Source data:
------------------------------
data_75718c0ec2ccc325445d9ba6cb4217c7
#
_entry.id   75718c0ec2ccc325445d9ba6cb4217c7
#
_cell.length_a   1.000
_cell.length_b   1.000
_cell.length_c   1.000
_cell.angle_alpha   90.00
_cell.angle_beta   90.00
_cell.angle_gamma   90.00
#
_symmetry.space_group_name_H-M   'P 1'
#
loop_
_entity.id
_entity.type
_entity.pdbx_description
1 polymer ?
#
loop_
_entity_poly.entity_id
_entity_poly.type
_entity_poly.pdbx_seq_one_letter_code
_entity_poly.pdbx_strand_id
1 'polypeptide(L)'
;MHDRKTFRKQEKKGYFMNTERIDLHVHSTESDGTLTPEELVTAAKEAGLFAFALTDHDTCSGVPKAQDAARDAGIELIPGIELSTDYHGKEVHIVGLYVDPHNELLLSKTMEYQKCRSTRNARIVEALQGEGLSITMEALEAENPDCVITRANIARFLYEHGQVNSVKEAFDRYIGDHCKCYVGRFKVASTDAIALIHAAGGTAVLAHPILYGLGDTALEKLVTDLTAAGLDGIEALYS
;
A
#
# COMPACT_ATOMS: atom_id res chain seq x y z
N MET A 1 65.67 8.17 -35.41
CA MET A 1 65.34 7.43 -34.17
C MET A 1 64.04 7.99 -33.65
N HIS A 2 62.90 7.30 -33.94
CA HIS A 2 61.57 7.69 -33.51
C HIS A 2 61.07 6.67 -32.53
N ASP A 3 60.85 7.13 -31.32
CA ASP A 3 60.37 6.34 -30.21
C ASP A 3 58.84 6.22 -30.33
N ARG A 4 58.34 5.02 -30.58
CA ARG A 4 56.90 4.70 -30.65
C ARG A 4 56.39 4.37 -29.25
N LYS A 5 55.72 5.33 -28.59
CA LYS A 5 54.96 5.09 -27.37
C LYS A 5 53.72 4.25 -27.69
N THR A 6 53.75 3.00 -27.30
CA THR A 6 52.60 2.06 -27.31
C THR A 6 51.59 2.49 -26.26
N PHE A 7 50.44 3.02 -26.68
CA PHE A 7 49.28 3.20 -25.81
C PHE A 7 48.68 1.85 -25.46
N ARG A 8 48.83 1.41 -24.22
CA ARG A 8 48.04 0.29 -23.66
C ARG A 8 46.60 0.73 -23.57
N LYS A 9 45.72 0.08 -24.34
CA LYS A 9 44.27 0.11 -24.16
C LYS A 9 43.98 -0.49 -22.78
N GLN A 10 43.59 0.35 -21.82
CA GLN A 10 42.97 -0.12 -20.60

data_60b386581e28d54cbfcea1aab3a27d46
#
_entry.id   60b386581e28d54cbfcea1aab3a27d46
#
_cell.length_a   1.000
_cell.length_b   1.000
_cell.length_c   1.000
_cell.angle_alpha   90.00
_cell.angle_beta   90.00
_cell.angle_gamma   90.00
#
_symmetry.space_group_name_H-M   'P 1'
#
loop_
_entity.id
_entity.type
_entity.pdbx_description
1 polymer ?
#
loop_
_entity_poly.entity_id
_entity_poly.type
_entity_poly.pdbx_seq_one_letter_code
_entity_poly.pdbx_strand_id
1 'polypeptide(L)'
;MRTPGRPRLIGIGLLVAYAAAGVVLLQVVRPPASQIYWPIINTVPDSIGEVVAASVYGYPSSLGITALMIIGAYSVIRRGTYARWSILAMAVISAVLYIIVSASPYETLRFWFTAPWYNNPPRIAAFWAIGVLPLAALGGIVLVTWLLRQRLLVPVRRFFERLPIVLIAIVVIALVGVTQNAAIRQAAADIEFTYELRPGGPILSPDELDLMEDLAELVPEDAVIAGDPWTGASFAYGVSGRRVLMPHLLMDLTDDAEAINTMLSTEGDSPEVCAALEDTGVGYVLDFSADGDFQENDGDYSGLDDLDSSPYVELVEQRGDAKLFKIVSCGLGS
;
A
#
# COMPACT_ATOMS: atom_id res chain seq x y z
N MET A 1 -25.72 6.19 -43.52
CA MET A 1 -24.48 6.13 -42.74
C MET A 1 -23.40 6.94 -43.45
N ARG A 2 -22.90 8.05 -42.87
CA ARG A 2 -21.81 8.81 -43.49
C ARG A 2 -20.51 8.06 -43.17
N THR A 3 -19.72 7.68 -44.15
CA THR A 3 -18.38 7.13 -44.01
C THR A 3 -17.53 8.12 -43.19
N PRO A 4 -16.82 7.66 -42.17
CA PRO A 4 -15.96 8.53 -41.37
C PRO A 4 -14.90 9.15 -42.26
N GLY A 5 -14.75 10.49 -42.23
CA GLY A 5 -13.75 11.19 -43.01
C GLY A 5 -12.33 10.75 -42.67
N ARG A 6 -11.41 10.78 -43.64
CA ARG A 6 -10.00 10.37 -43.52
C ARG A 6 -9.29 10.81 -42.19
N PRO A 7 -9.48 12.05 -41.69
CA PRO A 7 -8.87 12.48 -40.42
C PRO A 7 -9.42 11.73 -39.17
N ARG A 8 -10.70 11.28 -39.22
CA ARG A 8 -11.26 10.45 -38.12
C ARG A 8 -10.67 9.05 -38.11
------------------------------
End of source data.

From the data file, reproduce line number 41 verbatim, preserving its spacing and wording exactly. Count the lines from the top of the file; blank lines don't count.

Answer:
CA ARG A 4 56.90 4.70 -30.65